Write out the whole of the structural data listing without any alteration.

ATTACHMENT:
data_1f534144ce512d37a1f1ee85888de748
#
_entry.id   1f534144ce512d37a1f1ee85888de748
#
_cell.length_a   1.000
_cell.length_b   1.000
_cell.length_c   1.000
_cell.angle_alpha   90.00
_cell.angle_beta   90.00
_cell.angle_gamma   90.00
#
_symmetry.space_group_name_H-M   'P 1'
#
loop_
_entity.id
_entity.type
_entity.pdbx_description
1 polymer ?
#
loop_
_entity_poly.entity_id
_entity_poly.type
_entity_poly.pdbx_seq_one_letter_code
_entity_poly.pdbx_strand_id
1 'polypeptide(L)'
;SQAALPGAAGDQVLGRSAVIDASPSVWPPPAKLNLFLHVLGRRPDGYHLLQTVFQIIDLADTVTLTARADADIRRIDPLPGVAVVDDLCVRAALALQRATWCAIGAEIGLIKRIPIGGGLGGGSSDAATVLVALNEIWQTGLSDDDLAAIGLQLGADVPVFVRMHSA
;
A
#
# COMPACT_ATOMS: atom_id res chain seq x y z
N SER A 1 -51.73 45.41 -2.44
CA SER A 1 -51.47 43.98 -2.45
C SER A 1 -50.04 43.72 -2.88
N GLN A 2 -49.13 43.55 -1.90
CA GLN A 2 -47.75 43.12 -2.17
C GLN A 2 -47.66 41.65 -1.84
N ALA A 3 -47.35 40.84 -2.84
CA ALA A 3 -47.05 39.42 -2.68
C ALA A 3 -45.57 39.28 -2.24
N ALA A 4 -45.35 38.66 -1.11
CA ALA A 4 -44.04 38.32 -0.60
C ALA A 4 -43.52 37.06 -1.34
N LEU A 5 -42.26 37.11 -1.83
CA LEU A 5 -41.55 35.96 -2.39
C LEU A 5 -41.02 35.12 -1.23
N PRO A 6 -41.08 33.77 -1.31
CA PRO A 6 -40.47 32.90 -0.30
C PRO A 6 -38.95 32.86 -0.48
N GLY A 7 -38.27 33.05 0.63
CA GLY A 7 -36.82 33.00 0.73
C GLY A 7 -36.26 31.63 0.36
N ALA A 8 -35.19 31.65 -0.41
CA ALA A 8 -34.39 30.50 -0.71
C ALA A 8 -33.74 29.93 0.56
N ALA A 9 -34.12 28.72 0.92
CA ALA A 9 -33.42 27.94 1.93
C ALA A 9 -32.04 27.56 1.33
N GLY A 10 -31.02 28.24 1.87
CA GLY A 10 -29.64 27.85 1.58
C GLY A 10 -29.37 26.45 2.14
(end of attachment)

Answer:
data_1f534144ce512d37a1f1ee85888de748
#
_entry.id   1f534144ce512d37a1f1ee85888de748
#
_cell.length_a   1.000
_cell.length_b   1.000
_cell.length_c   1.000
_cell.angle_alpha   90.00
_cell.angle_beta   90.00
_cell.angle_gamma   90.00
#
_symmetry.space_group_name_H-M   'P 1'
#
loop_
_entity.id
_entity.type
_entity.pdbx_description
1 polymer ?
#
loop_
_entity_poly.entity_id
_entity_poly.type
_entity_poly.pdbx_seq_one_letter_code
_entity_poly.pdbx_strand_id
1 'polypeptide(L)'
;SQAALPGAAGDQVLGRSAVIDASPSVWPPPAKLNLFLHVLGRRPDGYHLLQTVFQIIDLADTVTLTARADADIRRIDPLPGVAVVDDLCVRAALALQRATWCAIGAEIGLIKRIPIGGGLGGGSSDAATVLVALNEIWQTGLSDDDLAAIGLQLGADVPVFVRMHSA
;
A
#
# COMPACT_ATOMS: atom_id res chain seq x y z
N SER A 1 -51.73 45.41 -2.44
CA SER A 1 -51.47 43.98 -2.45
C SER A 1 -50.04 43.72 -2.88
N GLN A 2 -49.13 43.55 -1.90
CA GLN A 2 -47.75 43.12 -2.17
C GLN A 2 -47.66 41.65 -1.84
N ALA A 3 -47.35 40.84 -2.84
CA ALA A 3 -47.05 39.42 -2.68
C ALA A 3 -45.57 39.28 -2.24
N ALA A 4 -45.35 38.66 -1.11
CA ALA A 4 -44.04 38.32 -0.60
C ALA A 4 -43.52 37.06 -1.34
N LEU A 5 -42.26 37.11 -1.83
CA LEU A 5 -41.55 35.96 -2.39
C LEU A 5 -41.02 35.12 -1.23
N PRO A 6 -41.08 33.77 -1.31
CA PRO A 6 -40.47 32.90 -0.30
C PRO A 6 -38.95 32.86 -0.48
N GLY A 7 -38.27 33.05 0.63
CA GLY A 7 -36.82 33.00 0.73
C GLY A 7 -36.26 31.63 0.36
N ALA A 8 -35.19 31.65 -0.41
CA ALA A 8 -34.39 30.50 -0.71
C ALA A 8 -33.74 29.93 0.56
N ALA A 9 -34.12 28.72 0.92
CA ALA A 9 -33.42 27.94 1.93
C ALA A 9 -32.04 27.56 1.33
N GLY A 10 -31.02 28.24 1.87
CA GLY A 10 -29.64 27.85 1.58
C GLY A 10 -29.37 26.45 2.14